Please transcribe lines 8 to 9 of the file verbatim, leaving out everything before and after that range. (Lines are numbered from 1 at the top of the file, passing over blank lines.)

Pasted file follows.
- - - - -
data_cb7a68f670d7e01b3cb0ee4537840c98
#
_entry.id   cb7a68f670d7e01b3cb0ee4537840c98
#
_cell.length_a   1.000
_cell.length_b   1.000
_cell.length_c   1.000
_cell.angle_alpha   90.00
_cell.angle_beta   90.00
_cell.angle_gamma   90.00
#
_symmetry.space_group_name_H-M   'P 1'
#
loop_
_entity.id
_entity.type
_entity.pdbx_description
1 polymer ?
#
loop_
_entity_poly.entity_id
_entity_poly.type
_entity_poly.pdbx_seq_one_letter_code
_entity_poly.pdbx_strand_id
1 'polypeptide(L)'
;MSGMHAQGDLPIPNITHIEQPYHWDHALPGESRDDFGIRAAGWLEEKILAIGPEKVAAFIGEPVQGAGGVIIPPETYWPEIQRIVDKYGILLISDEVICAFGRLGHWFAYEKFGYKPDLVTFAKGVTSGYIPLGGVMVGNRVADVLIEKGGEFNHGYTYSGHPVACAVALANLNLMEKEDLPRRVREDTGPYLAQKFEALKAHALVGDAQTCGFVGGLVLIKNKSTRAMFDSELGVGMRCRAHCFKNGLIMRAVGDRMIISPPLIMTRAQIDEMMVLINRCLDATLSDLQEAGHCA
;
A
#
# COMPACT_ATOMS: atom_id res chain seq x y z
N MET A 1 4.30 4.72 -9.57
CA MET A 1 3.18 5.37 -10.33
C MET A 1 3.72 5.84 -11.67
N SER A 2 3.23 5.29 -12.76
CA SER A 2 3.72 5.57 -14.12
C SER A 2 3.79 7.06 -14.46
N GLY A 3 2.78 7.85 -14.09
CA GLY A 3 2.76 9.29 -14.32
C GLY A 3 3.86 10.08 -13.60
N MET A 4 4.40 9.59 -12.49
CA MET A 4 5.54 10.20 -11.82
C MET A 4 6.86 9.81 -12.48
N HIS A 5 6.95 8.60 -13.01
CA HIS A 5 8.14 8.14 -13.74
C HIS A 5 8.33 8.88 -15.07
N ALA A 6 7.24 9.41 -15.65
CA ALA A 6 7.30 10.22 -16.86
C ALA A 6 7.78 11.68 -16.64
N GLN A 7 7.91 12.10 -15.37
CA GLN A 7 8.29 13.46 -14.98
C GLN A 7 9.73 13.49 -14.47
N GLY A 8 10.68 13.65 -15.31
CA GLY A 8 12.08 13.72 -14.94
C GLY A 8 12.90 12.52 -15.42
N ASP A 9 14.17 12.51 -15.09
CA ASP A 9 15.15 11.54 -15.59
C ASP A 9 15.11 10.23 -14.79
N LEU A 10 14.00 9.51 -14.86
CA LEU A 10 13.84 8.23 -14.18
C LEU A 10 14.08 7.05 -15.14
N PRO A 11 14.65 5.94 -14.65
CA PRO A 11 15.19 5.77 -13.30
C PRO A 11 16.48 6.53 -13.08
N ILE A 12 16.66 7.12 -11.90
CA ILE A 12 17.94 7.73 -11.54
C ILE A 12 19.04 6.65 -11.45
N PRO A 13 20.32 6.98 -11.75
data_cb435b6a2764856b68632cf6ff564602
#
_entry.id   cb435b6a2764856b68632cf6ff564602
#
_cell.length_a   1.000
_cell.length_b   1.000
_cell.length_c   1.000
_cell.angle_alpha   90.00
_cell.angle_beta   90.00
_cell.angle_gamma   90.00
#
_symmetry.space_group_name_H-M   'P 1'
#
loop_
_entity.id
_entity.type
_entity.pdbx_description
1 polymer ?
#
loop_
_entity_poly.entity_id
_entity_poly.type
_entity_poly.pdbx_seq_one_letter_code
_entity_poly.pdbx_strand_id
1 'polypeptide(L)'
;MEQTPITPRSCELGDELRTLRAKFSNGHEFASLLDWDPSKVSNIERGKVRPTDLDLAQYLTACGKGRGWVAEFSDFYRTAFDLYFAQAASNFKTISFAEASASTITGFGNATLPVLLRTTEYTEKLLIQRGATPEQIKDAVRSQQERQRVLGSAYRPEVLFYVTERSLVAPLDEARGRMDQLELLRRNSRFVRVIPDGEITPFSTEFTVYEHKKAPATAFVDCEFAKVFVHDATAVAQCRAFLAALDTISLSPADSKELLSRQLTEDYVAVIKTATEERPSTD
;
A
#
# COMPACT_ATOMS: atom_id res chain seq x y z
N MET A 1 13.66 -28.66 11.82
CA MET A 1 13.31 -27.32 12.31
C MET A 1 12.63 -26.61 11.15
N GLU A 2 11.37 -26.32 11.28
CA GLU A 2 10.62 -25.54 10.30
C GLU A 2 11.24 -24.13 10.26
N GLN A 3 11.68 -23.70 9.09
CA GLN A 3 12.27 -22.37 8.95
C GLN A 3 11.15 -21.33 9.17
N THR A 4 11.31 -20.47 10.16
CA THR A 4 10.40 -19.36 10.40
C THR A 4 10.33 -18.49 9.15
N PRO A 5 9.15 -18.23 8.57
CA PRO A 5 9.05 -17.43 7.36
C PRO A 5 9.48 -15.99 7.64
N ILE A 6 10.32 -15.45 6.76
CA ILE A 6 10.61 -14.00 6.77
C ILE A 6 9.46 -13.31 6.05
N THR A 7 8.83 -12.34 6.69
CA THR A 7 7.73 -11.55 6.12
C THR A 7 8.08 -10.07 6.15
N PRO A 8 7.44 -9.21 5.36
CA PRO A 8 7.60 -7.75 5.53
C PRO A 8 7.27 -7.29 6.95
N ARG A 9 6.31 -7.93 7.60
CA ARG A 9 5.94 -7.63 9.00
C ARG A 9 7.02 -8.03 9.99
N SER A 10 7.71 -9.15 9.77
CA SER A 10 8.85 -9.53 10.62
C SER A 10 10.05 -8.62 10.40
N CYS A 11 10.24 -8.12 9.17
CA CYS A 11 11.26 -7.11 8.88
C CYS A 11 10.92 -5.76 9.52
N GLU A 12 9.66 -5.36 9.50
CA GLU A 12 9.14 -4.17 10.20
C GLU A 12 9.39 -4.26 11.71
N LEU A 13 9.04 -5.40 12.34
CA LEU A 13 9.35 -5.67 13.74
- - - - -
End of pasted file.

_cell.angle_alpha   90.00
_cell.angle_beta   90.00